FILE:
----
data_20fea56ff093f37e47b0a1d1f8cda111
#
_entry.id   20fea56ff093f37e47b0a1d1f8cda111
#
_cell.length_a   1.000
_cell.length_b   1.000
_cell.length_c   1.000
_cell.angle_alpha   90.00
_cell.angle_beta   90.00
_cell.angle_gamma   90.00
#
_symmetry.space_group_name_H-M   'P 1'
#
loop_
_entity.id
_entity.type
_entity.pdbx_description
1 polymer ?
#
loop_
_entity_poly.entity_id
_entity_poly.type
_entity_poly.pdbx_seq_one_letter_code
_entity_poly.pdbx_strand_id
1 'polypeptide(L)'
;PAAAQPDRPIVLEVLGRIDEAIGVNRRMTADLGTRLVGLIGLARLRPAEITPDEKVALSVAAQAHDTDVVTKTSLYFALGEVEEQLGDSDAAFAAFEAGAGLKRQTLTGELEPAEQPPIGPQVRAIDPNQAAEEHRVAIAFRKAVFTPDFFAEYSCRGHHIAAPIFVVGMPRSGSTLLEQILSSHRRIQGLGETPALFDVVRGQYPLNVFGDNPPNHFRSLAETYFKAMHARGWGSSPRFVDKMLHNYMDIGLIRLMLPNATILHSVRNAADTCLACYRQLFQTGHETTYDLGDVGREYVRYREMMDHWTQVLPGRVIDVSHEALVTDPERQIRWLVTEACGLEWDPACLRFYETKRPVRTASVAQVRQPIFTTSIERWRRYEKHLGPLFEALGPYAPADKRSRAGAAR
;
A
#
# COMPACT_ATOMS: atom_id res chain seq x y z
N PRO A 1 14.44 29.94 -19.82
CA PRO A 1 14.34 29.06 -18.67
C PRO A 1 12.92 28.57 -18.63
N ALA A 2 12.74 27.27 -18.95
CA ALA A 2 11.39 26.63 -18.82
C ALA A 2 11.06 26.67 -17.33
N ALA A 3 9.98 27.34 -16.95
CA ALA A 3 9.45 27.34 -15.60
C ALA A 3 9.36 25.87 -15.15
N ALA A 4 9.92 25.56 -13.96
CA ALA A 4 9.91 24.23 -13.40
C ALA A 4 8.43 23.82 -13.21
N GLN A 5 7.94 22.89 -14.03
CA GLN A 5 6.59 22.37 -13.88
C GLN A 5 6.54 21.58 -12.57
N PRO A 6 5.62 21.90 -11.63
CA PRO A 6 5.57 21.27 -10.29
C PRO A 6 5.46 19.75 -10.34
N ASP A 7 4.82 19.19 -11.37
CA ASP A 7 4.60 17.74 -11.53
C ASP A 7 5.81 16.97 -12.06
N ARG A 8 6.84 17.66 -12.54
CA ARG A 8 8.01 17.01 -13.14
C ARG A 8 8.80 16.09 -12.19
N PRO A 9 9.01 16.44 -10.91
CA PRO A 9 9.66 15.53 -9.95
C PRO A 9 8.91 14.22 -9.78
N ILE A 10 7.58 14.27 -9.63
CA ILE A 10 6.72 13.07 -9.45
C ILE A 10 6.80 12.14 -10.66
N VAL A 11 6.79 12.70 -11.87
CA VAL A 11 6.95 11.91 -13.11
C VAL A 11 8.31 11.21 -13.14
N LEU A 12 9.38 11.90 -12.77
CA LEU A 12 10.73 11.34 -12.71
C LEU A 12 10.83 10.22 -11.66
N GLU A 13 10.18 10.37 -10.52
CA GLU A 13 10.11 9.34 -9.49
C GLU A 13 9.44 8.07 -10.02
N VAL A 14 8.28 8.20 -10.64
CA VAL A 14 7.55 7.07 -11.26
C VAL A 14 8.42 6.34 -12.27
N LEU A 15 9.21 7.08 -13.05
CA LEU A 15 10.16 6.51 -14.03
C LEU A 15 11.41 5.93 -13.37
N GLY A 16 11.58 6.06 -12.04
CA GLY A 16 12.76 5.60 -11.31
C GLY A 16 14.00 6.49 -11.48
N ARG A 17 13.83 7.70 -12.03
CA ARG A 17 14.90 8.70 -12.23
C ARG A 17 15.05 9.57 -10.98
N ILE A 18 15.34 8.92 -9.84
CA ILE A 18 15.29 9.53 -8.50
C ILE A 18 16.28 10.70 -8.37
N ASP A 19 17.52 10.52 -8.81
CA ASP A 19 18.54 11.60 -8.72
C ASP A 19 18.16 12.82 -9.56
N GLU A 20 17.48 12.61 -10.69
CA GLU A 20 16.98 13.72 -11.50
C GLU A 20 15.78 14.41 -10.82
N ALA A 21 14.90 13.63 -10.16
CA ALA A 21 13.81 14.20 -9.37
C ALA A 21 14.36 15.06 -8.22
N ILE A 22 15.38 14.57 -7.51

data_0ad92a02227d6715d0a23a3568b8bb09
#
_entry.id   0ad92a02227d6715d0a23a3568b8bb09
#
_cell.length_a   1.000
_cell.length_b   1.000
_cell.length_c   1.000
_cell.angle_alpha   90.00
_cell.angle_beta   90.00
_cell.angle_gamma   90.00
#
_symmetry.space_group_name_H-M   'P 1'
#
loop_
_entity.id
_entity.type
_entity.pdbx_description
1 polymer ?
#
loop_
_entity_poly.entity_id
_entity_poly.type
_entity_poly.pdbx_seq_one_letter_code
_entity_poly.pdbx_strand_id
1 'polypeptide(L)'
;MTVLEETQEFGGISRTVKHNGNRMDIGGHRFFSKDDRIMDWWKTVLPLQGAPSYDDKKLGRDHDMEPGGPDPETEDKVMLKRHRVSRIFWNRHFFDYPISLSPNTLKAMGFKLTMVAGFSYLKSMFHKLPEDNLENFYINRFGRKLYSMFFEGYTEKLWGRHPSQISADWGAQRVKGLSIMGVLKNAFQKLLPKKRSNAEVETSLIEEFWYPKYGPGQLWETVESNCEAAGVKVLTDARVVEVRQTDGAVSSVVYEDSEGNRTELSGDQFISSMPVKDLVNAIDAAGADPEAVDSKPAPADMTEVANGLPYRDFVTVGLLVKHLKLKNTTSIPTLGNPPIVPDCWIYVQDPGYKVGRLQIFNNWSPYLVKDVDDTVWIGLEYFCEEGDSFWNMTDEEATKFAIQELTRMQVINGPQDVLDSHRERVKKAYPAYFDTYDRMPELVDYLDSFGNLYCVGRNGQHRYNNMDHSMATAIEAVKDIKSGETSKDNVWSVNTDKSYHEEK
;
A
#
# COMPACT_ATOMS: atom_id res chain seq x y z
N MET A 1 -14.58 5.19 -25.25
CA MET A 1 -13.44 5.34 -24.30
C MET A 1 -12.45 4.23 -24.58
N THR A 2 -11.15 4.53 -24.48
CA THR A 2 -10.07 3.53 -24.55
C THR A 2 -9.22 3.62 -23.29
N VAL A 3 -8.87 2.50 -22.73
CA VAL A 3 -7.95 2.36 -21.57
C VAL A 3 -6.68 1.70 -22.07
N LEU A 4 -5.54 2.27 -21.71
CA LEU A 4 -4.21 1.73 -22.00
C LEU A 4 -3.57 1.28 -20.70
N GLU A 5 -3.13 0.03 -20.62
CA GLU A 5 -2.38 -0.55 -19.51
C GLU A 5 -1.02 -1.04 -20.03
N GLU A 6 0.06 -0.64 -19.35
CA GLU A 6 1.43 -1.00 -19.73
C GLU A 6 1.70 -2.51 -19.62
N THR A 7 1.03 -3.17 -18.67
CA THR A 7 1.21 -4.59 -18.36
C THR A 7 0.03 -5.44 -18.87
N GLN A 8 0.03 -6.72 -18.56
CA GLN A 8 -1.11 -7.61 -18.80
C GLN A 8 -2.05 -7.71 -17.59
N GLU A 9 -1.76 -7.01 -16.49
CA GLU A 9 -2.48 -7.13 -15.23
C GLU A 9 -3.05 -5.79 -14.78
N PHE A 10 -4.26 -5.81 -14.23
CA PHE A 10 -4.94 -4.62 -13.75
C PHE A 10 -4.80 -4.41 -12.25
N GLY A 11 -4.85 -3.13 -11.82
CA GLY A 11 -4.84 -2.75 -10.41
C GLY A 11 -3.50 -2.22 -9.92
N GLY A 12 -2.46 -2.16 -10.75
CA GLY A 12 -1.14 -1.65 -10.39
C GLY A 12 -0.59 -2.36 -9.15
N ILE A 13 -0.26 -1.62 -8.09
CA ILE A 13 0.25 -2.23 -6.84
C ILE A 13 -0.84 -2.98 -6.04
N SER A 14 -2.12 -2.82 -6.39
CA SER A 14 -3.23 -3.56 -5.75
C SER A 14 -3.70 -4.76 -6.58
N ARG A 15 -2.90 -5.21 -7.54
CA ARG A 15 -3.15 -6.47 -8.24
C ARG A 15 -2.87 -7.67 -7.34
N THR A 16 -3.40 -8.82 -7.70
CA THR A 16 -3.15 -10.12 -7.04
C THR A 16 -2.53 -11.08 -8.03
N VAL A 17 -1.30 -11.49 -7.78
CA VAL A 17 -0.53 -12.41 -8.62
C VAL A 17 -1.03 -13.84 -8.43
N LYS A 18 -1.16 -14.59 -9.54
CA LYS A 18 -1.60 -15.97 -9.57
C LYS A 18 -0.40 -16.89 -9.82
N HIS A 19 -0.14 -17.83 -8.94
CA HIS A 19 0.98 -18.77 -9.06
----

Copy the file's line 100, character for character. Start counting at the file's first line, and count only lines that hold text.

_cell.length_b   1.000